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Sri Lanka
Rajasuriya, A.; Premaratne, A. (2000). Sri Lanka, in: Sheppard, C.R.C. (Ed.) Seas at the millennium: an environmental evaluation: 2. Regional chapters: The Indian Ocean to The Pacific. pp. 175-187
In: Sheppard, C.R.C. (Ed.) (2000). Seas at the millennium: an environmental evaluation: 2. Regional chapters: The Indian Ocean to The Pacific. Pergamon: Amsterdam. ISBN 0-08-043207-7. XXI, 920 pp., more

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Document type: Review


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  • Rajasuriya, A.
  • Premaratne, A.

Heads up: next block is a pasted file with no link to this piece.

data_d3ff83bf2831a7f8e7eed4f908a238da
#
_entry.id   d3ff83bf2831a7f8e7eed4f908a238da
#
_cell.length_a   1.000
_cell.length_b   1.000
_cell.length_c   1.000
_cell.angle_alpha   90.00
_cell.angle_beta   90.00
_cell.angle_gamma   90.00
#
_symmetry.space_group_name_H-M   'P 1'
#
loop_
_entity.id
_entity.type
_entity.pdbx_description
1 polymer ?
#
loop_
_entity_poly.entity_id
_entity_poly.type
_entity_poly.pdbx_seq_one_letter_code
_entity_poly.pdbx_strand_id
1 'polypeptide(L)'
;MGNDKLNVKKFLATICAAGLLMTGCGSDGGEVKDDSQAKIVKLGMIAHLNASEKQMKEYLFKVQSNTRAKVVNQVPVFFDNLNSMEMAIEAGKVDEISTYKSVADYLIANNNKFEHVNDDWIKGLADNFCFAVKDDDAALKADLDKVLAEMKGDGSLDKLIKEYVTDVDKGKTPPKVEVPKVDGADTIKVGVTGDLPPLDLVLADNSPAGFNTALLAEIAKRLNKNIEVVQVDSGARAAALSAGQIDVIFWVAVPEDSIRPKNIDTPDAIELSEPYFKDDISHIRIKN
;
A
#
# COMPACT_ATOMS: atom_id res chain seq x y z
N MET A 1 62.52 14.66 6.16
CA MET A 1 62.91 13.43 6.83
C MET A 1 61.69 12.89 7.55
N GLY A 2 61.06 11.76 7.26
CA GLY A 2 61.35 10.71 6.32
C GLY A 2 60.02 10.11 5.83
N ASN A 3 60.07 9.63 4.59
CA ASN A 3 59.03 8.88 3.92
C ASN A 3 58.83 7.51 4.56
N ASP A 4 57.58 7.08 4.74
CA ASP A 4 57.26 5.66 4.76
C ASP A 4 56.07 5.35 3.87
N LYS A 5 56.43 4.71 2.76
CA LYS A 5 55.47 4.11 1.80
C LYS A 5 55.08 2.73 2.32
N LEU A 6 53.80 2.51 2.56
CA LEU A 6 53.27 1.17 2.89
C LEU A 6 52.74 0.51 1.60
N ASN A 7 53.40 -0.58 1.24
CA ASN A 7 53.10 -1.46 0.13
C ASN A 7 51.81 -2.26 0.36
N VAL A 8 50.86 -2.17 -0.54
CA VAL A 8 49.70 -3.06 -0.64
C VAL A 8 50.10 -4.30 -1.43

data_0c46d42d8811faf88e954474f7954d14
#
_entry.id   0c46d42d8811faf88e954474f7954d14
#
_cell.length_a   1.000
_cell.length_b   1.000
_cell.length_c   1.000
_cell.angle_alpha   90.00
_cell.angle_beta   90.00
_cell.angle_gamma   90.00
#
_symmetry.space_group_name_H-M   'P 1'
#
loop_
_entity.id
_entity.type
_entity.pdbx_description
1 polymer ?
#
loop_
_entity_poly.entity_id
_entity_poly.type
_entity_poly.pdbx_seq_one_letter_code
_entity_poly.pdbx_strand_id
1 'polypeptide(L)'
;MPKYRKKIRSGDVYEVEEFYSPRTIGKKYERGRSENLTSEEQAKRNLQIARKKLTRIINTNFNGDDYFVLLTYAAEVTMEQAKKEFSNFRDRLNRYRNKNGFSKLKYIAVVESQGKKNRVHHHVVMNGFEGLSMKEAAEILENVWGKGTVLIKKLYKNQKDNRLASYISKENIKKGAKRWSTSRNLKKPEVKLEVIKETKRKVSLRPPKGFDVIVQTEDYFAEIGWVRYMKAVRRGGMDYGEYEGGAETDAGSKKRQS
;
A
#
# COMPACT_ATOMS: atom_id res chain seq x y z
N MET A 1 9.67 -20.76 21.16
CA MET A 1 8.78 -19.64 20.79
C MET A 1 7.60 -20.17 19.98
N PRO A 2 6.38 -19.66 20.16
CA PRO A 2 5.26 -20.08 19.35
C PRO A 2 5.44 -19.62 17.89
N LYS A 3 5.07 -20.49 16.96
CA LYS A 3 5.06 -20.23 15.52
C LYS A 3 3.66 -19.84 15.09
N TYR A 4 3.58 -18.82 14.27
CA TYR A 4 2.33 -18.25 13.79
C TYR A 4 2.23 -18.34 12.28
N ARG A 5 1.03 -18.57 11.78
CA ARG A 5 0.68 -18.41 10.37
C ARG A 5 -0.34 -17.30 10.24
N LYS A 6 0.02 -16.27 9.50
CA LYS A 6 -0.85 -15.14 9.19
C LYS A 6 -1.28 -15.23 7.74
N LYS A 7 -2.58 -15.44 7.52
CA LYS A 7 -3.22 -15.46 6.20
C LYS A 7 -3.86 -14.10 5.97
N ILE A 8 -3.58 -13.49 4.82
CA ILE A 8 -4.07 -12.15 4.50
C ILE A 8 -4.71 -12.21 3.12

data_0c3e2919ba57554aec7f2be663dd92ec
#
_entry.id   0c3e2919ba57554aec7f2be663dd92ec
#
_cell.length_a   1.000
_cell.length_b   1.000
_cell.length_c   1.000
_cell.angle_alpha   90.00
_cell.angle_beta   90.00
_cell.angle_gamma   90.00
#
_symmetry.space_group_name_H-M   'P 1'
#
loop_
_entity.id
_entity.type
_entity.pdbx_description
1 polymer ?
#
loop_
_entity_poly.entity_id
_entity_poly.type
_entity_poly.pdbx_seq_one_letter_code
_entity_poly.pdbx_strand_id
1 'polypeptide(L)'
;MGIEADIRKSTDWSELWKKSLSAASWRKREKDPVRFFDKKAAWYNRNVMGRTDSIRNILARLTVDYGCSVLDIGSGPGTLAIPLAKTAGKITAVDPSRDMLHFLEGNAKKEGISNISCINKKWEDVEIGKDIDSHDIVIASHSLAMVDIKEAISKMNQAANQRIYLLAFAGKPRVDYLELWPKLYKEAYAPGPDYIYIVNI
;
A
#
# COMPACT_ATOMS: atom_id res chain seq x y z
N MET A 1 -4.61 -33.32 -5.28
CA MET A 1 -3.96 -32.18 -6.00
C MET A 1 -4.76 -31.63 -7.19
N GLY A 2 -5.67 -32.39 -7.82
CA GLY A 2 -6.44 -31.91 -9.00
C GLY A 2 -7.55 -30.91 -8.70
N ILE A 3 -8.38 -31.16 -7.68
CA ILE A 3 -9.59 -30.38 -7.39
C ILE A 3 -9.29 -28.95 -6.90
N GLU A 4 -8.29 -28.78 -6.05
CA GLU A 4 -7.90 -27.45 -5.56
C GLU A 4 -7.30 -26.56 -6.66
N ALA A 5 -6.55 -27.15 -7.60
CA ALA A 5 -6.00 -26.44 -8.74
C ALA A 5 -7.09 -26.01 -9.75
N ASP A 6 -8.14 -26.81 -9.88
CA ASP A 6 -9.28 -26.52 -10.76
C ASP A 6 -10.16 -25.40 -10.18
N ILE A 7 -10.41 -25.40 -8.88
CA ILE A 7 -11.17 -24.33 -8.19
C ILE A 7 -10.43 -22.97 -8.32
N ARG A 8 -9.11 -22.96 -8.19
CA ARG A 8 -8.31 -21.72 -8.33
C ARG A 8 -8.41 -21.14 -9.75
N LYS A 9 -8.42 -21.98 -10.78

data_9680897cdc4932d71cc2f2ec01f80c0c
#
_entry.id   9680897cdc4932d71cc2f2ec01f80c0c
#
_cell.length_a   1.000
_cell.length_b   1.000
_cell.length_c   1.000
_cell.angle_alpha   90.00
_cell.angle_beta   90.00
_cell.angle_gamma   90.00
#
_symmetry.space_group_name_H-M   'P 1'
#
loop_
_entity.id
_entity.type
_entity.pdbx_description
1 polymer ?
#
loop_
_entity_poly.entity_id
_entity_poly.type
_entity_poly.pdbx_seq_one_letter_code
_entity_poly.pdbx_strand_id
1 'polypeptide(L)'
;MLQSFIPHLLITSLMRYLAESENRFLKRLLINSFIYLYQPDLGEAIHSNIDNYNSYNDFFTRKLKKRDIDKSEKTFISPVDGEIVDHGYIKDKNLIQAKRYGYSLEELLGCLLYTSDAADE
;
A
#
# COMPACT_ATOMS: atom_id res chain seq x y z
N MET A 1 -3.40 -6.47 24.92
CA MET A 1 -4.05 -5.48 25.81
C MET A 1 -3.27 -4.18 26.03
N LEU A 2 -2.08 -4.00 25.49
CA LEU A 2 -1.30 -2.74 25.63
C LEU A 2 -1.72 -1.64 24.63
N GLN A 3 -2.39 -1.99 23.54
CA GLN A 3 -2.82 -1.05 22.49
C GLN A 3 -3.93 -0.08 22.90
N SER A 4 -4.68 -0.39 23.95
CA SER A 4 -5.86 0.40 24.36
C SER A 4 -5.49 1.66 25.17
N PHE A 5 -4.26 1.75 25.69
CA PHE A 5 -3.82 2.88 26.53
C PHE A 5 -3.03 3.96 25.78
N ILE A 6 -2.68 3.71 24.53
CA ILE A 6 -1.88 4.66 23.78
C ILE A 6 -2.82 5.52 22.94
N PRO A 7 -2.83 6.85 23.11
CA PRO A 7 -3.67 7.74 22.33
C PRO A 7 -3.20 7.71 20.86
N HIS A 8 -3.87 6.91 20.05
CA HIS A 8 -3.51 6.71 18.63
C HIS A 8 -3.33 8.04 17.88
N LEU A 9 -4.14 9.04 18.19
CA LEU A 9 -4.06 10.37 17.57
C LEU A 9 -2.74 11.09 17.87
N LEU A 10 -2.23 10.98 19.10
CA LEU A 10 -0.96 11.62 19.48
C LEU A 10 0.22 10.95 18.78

The Indian Ocean island of Sri Lanka has a coastline of about 1,585 km excluding embayments, offshore islands, inlets and lagoons. Within this are tens of thousands of hectares of mangroves, salt marshes, coastal dunes, barrier beaches and spits, lagoons and estuaries. The climate is mainly driven by two alternating monsoon seasons, which generate substantial longshore drift of sediments around the coast. Offshore and in lagoons there are large quantities of seagrasses, and about 2% of the coastline contains fringing coral reefs, in addition to which are numerous patch reefs, generally 15 to 20 km offshore. In the early 1990s, marine fisheries provided full or part-time employment to nearly 100,000 individuals and contributed 1.9% to GDP. Nearly 65% of the animal protein and about 13% of the total protein consumed in Sri Lanka is provided by marine fisheries, which yield about 242,000 tons annually. Coastal fish production reached its highest level in 1994 but has fluctuated since because of both over-exploitation and reduced effort in some areas due to the conflict between separatists and government. Offshore fish production shows similar fluctuations. Although fishing is the only source of income for about 80% of the country's fishermen, doubts have been raised whether the industry can offer adequate opportunities to new entrants to the labour force by the year 2000, though some hitherto under-exploited resources have the potential for increased production. The marine ornamental fishery sector is valuable, as is the chank fishery in the north which supplies mainly Bangladesh and India. A sea cucumber fishery exploits 13 species for export to far eastern countries, but following their collection using scuba diving in some parts, the resource was wiped out after two years. Garbage and waste disposal systems are poor; currently trends are of increasing concentrations of urban wastes. Reclamation of wetland habitats is also an increasing problem which has led to rapid storm-water discharges, with sediment, domestic and industrial waste. Coastal erosion is a major problem and has resulted in damage of and loss to houses, hotels and other coastal infrastructure. Non-point agricultural pollution is a major problem; some farming districts use over 120 kg of fertilizer per ha, and total pesticide use is 2800 tons annually of which about 25% ends up in the sea. Shrimp farming has converted substantial mangrove areas. However, a framework for coastal zone management exists, and in several areas improvements have been made.

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